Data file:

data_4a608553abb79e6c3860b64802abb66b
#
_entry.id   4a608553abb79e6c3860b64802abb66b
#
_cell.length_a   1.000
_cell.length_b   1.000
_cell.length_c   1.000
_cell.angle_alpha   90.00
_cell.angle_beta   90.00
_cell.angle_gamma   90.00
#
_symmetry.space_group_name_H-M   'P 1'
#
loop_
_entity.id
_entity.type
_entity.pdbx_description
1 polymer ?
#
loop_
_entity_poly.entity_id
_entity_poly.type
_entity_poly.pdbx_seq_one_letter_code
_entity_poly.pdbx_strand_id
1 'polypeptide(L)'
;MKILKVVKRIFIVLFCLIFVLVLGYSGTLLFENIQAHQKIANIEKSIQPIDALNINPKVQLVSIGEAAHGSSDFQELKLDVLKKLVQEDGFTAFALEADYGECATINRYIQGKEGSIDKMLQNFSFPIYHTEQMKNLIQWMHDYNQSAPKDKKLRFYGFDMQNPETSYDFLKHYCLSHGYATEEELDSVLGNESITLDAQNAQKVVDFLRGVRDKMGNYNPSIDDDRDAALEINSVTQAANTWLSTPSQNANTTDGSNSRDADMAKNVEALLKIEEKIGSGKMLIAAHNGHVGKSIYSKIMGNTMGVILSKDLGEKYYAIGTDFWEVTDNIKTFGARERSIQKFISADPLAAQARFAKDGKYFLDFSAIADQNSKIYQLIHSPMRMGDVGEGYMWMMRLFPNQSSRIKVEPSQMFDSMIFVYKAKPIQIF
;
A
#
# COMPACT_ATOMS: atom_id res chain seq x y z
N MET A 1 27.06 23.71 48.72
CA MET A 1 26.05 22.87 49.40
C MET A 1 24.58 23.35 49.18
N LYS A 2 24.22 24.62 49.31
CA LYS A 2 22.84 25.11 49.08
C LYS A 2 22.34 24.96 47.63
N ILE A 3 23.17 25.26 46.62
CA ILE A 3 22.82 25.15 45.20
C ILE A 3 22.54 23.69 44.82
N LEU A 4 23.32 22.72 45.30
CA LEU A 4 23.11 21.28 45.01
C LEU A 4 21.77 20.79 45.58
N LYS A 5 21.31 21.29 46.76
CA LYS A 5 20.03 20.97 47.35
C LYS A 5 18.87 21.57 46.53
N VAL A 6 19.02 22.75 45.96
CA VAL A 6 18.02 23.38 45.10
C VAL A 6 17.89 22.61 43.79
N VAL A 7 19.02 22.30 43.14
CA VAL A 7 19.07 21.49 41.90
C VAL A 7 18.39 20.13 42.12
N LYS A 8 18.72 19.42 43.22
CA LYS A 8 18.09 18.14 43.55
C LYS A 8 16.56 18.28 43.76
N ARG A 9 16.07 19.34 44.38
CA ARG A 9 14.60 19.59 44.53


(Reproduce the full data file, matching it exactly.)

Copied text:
data_4a608553abb79e6c3860b64802abb66b
#
_entry.id   4a608553abb79e6c3860b64802abb66b
#
_cell.length_a   1.000
_cell.length_b   1.000
_cell.length_c   1.000
_cell.angle_alpha   90.00
_cell.angle_beta   90.00
_cell.angle_gamma   90.00
#
_symmetry.space_group_name_H-M   'P 1'
#
loop_
_entity.id
_entity.type
_entity.pdbx_description
1 polymer ?
#
loop_
_entity_poly.entity_id
_entity_poly.type
_entity_poly.pdbx_seq_one_letter_code
_entity_poly.pdbx_strand_id
1 'polypeptide(L)'
;MKILKVVKRIFIVLFCLIFVLVLGYSGTLLFENIQAHQKIANIEKSIQPIDALNINPKVQLVSIGEAAHGSSDFQELKLDVLKKLVQEDGFTAFALEADYGECATINRYIQGKEGSIDKMLQNFSFPIYHTEQMKNLIQWMHDYNQSAPKDKKLRFYGFDMQNPETSYDFLKHYCLSHGYATEEELDSVLGNESITLDAQNAQKVVDFLRGVRDKMGNYNPSIDDDRDAALEINSVTQAANTWLSTPSQNANTTDGSNSRDADMAKNVEALLKIEEKIGSGKMLIAAHNGHVGKSIYSKIMGNTMGVILSKDLGEKYYAIGTDFWEVTDNIKTFGARERSIQKFISADPLAAQARFAKDGKYFLDFSAIADQNSKIYQLIHSPMRMGDVGEGYMWMMRLFPNQSSRIKVEPSQMFDSMIFVYKAKPIQIF
;
A
#
# COMPACT_ATOMS: atom_id res chain seq x y z
N MET A 1 27.06 23.71 48.72
CA MET A 1 26.05 22.87 49.40
C MET A 1 24.58 23.35 49.18
N LYS A 2 24.22 24.62 49.31
CA LYS A 2 22.84 25.11 49.08
C LYS A 2 22.34 24.96 47.63
N ILE A 3 23.17 25.26 46.62
CA ILE A 3 22.82 25.15 45.20
C ILE A 3 22.54 23.69 44.82
N LEU A 4 23.32 22.72 45.30
CA LEU A 4 23.11 21.28 45.01
C LEU A 4 21.77 20.79 45.58
N LYS A 5 21.31 21.29 46.76
CA LYS A 5 20.03 20.97 47.35
C LYS A 5 18.87 21.57 46.53
N VAL A 6 19.02 22.75 45.96
CA VAL A 6 18.02 23.38 45.10
C VAL A 6 17.89 22.61 43.79
N VAL A 7 19.02 22.30 43.14
CA VAL A 7 19.07 21.49 41.90
C VAL A 7 18.39 20.13 42.12
N LYS A 8 18.72 19.42 43.22
CA LYS A 8 18.09 18.14 43.55
C LYS A 8 16.56 18.28 43.76
N ARG A 9 16.07 19.34 44.38
CA ARG A 9 14.60 19.59 44.53